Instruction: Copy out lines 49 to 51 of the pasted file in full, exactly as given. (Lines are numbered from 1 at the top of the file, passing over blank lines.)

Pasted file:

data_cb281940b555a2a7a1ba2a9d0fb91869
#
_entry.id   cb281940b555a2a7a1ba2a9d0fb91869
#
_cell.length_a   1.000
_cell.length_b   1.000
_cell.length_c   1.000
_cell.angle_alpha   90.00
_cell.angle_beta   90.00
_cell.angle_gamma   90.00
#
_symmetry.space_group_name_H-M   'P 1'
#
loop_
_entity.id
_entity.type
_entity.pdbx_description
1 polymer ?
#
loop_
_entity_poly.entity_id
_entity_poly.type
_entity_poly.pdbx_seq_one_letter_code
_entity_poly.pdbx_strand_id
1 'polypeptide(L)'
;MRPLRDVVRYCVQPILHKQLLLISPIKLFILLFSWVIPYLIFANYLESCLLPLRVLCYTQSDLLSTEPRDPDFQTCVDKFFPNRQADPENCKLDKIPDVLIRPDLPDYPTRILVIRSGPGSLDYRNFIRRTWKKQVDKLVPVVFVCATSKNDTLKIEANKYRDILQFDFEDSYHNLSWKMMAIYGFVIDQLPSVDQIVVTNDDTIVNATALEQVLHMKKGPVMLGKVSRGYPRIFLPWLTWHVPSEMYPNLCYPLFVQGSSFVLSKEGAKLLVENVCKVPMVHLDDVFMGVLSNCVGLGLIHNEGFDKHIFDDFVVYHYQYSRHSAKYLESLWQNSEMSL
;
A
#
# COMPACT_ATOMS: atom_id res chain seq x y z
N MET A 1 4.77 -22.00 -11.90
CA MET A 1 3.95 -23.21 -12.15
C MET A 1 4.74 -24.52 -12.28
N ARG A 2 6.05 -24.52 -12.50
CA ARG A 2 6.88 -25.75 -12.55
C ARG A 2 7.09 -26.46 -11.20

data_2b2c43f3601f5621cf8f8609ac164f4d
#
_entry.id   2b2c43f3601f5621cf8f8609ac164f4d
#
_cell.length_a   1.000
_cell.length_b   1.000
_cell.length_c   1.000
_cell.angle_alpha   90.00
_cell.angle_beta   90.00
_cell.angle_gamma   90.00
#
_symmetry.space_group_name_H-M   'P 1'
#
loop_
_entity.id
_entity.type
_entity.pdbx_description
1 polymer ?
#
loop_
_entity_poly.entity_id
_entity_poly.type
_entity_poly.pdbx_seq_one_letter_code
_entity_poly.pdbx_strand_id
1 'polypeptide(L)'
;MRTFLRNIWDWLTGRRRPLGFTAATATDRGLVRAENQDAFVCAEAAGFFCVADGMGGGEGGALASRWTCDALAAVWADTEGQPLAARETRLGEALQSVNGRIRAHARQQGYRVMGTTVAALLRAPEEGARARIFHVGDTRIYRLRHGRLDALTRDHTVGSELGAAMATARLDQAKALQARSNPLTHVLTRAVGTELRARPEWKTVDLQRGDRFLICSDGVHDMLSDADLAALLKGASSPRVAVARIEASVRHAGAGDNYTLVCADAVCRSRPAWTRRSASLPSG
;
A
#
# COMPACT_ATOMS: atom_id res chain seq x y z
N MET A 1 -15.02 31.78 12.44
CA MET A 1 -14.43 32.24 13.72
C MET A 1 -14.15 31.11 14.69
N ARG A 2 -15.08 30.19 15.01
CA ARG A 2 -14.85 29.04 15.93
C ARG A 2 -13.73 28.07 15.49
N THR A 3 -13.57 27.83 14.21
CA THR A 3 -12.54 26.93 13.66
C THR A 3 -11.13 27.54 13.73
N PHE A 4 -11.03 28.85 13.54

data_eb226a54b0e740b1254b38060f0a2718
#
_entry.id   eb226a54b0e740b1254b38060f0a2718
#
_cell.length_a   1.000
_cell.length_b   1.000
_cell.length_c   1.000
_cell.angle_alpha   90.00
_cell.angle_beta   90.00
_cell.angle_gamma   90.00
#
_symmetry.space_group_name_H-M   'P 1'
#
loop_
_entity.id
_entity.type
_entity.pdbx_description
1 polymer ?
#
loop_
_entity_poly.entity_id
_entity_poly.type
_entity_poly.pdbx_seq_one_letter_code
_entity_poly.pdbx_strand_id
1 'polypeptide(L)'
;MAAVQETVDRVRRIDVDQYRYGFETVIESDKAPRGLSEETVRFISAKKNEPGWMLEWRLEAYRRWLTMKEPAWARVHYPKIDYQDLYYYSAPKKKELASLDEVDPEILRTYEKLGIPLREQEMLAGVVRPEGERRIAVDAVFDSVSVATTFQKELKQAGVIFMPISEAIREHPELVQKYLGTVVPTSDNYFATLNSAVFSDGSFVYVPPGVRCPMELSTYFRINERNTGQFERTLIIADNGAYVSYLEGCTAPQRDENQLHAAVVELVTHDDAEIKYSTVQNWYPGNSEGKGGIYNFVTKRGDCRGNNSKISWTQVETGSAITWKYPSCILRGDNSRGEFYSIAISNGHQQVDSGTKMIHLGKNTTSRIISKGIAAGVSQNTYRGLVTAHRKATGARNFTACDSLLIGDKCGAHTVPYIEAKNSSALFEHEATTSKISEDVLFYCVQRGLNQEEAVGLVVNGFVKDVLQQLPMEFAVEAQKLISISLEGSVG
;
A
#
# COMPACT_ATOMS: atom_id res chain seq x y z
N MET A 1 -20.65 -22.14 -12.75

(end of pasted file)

#
loop_
_entity.id